There is a scene and line in particular in this movie that I think is probably more reflective of actual life than most of what we see in movies. In this scene, Theresa, the female lead, wakes up in the middle of the night on Garret’s couch, where they had been talking earlier that night. She realizes, remembers where she is, and goes into his bedroom where he is sleeping.

She crawls in his bed with him, fully clothed in her outfit from their date, and says, “I just want to be close.”

They don’t have sex. They just lie there together.

People, that, to me, is real. I’m not saying the sex thing doesn’t happen in life, and that we don’t sometimes bypass the vulnerable, stumbling lines of dialogue for something else (sex or otherwise – anything that takes the conversation factor out of time spent together) so that we don’t have to feel vulnerable and messy and awkward. And obviously there is a huge vulnerability factor in physical contact with someone, too.

But when we just say something simple, maybe stumbly, to another person who we are getting to know – or, heck, someone we’ve known our whole lives – I think that is what a lot of conversation is actually like.

I think we – or at least I – watch movies with dialogue between romantic partners that, yes, is very romantic and poetic and something to be praised and admired, perhaps. And we/I see it and think it would be great if we could have those things said to us and say those things to someone else.

And I’m a word freak, so I love a good string of words that just gets it so right or so beautiful, but for me, my reality with men – in my limited experience of having actual, somewhat romantic conversations with them – is that I’m more likely to say something like Theresa says to Garret (“I was nervous, so I drank too much wine” is another of her lines) than something more poetic that is said in other movies that I also love and enjoy watching.

The other thing about the “more beautiful” dialogue of most movies is that the situations surrounding them often involve people getting together – either physically, or as an established couple – really quickly. That makes it less authentic to me. Again, some people in this world do get together quickly, either in a casual way or a real way, but not me.

What I’m saying is I can’t work off a script. I just want to be close with someone, and nervous, rather than pretend I’m a character in a movie who smoothly transitions from one line to a sex scene to another line, with everyone’s makeup looking perfect.

That is not I. “Message in a Bottle” is more my speed.

(But, to be fair, Robin Wright’s fingernails are perfectly manicured in that film, in regards to my comment on makeup. I always notice that.)

Saturday, July 6, 2013

Date One

I wasn’t sure about my last boyfriend for a long time. For a long time I would not have pictured us ending up together at all. Then at some point we were dating and I could cry with him and be held by him and wasn’t self conscious of the way I looked at any moment after a certain point that I can remember. Etc. Things changed for us, in how we acted together and talked together, but it didn’t happen overnight.

It is scary in the beginning of a relationship, or before one starts, to imagine what it might be like in the future. But it’s like what I’ve said for a long time about first dates: They don’t make sense. You’re taking two people who have never kissed each other, touched each other, talked about much of substance. They could essentially be strangers. Even if they’ve been friends for a long time, there is a whole land of conversation and vulnerable boundary crossing that hasn’t happened yet. So if you put these two people in a romantic setting, at a swanky restaurant or what have you, it’s going to be uncomfortable simply because you’re trying to put two people in a place that doesn’t fit their timeline.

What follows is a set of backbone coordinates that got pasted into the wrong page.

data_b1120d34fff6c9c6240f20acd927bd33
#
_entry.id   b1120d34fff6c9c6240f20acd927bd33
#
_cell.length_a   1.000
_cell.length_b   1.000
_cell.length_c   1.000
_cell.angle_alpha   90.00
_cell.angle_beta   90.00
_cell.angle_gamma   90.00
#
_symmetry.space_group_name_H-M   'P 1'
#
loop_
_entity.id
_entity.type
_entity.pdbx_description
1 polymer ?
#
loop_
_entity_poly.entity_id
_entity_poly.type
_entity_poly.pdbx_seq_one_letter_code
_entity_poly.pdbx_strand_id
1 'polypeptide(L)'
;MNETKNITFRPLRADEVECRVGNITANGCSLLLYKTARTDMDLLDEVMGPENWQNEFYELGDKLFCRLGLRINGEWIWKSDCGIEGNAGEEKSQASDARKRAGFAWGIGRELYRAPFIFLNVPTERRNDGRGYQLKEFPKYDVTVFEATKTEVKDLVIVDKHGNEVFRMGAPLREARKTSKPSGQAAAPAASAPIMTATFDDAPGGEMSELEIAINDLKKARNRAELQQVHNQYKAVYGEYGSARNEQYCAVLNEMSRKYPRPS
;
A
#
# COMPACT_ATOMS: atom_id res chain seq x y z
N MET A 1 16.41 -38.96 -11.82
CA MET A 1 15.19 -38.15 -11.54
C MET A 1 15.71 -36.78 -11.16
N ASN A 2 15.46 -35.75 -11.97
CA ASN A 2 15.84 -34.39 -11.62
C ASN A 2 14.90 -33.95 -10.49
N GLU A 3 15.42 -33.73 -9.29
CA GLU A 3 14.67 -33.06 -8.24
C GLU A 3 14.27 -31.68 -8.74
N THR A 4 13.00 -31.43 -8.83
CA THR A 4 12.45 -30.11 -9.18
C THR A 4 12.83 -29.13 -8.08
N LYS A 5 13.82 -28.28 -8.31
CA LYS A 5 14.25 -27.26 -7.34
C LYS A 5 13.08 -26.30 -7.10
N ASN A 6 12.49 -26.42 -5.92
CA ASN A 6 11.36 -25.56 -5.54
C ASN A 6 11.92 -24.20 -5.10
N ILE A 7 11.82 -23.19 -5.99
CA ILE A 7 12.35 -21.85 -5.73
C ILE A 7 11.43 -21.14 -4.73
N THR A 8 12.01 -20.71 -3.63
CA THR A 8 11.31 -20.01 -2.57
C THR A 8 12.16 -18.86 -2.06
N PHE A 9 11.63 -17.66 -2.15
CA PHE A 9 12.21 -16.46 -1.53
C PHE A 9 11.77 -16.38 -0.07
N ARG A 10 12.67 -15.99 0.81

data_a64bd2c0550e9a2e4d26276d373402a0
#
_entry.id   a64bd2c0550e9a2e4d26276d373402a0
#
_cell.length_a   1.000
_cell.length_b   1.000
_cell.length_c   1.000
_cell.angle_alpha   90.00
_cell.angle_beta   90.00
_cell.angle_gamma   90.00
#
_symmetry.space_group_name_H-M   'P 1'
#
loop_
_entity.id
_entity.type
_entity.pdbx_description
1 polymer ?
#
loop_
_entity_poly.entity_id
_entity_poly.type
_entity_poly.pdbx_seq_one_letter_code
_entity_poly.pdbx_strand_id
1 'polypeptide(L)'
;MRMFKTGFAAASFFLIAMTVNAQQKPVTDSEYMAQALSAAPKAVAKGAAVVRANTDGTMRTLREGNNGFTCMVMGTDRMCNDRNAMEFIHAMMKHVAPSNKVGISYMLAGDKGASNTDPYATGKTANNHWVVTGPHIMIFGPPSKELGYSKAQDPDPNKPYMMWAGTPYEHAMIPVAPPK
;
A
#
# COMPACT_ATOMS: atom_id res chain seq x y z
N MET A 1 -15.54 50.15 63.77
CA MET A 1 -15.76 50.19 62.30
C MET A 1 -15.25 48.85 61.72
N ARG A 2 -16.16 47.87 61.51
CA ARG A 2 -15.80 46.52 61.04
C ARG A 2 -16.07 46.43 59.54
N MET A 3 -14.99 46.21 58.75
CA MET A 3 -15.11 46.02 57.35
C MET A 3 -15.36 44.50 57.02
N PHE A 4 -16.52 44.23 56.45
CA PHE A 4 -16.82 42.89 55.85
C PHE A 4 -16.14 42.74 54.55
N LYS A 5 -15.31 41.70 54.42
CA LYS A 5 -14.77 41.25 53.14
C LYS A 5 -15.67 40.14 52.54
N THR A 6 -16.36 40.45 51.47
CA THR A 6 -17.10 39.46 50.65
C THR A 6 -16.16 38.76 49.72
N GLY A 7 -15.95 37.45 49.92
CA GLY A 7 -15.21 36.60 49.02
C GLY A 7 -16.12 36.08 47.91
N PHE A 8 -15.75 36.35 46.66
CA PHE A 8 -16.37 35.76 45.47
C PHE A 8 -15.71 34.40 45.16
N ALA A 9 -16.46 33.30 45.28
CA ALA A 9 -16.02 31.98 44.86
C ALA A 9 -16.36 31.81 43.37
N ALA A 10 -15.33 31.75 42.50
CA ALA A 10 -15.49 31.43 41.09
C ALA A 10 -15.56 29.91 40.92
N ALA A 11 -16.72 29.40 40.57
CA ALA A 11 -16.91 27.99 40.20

Sometimes I can get myself all worked up thinking about stupid stuff like what someone was like when he was a kid and how that might affect my opinion of him now. Who cares?! I’m not looking to date the self-conscious 8-year-old version of the man I’m interested in today. If he was a spoiled brat then but he’s not a spoiled brat now, well then guess what? The spoiled brat is gone. Just as he is not dealing with the Bailey from two years ago or 15 years ago, it is only fair for me to deal with the man in front of me today.

At the beginning of a relationship, it’s scary to think of how you and this other person will match together, and if you will at all. But just as we change as individuals over time, we can change together in our relationships. We can become vulnerable together, we can start talking comfortably about things that would have been really weird to discuss on Date One.

I will pause here and say that I believe in second dates (as long as you feel at least potentially attracted to the person and feel SAFE and respected with him or her). I also will offer some unsolicited advice and suggest that you try to have your first dates in natural, casual environments whenever possible. Save the 4-star restaurant for date No. 6, or later. That is at least the suggestion of this woman right here. Too much pressure on a first date will make everyone feel just that: pressured. Yick.

I’m lucky to have experienced a relationship with a truly wonderful person who was very patient with me and who I grew to be vulnerable with over time. I’m lucky to have been loved, and I’m also lucky to know that transformations can happen. I didn’t get myself on the dating gameboard for a long time, and this is for several reasons, but one of them I can tell you confidently is that I was scared. I could talk myself out of dating any guy, coming up with a reason for why it wouldn’t work, and when it came to the guys I really pined for, I never spoke up.